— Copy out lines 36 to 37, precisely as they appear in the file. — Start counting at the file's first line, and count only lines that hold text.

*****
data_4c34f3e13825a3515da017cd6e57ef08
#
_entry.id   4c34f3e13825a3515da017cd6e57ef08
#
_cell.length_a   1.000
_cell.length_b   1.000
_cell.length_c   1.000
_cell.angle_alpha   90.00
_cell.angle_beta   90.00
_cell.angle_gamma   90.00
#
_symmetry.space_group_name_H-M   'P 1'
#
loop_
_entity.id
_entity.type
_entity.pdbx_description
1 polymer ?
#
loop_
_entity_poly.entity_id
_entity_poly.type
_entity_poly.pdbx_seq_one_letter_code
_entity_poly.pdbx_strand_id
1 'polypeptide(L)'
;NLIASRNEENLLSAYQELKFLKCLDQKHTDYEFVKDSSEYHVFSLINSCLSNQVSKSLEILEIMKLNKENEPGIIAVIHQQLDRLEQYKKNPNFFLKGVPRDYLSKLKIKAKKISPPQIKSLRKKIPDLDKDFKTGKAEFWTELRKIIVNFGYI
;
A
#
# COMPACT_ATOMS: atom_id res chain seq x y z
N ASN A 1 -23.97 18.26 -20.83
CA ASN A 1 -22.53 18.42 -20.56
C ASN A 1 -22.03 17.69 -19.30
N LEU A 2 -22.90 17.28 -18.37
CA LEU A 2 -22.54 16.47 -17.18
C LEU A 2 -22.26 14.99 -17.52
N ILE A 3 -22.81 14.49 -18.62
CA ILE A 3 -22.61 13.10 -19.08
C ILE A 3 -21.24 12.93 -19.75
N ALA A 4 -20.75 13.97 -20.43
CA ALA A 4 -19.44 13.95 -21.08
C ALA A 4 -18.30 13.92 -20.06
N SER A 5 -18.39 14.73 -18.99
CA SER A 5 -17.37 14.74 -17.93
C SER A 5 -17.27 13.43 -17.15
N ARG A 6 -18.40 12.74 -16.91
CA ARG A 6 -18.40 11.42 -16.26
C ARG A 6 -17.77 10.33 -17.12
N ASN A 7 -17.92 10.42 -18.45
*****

C LEU A 2 -22.26 14.99 -17.52
N ILE A 3 -22.81 14.49 -18.62